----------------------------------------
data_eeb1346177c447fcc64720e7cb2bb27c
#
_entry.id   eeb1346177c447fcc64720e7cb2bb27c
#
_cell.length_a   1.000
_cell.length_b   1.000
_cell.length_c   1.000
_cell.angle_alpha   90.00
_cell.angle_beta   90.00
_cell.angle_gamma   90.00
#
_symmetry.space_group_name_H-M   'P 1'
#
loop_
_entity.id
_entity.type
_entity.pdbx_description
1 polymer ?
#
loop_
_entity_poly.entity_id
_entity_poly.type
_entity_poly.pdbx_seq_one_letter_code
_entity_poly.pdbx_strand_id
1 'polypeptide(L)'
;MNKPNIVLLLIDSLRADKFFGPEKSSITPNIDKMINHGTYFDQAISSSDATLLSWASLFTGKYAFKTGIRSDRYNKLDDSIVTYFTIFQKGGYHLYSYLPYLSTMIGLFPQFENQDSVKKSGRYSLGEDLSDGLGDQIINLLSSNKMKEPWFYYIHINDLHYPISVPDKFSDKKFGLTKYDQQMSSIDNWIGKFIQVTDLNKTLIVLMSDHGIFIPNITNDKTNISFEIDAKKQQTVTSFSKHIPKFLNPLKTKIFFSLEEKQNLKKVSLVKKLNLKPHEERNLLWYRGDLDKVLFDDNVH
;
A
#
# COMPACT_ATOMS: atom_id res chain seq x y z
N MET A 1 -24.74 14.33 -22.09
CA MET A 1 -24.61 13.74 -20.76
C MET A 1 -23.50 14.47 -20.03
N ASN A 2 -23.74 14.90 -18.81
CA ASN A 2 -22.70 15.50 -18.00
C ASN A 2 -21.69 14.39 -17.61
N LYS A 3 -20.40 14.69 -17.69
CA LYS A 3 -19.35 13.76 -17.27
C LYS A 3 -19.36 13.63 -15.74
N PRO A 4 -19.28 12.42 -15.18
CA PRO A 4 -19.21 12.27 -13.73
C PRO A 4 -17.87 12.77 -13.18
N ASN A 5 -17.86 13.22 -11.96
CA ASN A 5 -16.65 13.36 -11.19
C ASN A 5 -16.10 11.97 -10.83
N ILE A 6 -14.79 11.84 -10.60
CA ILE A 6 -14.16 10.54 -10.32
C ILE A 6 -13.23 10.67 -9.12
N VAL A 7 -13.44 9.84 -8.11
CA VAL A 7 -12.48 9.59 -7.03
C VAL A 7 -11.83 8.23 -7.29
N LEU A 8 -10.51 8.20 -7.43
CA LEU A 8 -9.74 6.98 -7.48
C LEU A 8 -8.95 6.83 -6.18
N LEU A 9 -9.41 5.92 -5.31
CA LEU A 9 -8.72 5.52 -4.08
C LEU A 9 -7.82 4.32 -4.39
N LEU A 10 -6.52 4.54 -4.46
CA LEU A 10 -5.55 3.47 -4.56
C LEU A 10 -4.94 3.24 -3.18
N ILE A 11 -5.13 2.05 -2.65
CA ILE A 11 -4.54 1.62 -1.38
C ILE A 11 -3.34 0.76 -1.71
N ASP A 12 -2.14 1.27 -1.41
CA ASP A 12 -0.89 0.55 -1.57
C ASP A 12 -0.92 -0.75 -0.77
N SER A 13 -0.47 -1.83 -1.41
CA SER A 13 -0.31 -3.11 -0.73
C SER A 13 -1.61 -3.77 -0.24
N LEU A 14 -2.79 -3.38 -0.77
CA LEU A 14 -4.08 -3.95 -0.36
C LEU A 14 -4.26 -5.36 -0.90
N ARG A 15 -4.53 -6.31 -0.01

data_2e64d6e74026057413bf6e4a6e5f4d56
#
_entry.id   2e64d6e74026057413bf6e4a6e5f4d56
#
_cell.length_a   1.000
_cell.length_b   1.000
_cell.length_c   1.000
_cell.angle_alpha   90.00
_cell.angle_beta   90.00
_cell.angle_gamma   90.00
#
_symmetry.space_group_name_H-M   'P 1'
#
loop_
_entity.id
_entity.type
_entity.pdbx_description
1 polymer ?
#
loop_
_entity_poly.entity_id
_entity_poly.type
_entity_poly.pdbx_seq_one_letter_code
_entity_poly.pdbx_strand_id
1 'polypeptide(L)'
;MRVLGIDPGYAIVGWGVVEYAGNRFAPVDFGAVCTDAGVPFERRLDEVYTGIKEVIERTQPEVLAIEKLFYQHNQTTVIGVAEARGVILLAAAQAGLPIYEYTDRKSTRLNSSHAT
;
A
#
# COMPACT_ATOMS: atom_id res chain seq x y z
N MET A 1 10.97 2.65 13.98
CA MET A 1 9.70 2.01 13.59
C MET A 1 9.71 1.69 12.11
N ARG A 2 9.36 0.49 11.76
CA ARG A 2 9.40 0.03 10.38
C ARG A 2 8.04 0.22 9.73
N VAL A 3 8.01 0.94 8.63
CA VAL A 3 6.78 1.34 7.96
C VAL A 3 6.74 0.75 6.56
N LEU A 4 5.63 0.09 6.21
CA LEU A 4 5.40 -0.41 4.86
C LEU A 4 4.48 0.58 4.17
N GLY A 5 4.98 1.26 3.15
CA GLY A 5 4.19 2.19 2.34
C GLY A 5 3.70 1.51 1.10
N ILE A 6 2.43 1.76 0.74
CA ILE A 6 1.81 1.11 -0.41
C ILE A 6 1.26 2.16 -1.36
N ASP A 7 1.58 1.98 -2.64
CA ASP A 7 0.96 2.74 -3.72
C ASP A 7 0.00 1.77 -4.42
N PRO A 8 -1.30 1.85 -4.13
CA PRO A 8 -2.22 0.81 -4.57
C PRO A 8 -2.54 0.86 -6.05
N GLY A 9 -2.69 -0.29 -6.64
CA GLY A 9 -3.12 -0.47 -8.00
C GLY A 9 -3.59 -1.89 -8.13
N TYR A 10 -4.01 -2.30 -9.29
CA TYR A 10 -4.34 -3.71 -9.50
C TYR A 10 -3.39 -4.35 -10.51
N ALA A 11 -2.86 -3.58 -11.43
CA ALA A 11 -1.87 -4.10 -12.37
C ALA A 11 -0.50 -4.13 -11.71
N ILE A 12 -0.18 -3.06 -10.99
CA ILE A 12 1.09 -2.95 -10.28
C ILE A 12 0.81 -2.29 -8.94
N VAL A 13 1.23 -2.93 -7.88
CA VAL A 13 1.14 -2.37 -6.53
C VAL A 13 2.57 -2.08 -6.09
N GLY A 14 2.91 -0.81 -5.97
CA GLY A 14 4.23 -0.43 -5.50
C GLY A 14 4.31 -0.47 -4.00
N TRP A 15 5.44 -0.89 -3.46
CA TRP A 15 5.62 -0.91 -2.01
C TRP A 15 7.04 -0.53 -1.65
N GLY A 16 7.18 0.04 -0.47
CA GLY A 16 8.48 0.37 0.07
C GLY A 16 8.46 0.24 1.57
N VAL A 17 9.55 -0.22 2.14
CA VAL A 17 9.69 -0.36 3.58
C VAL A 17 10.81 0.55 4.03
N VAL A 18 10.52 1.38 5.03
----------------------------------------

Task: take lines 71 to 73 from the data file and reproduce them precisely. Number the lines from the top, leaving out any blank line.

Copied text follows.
CA LEU A 14 -4.08 -3.95 -0.36
C LEU A 14 -4.26 -5.36 -0.90
N ARG A 15 -4.53 -6.31 -0.01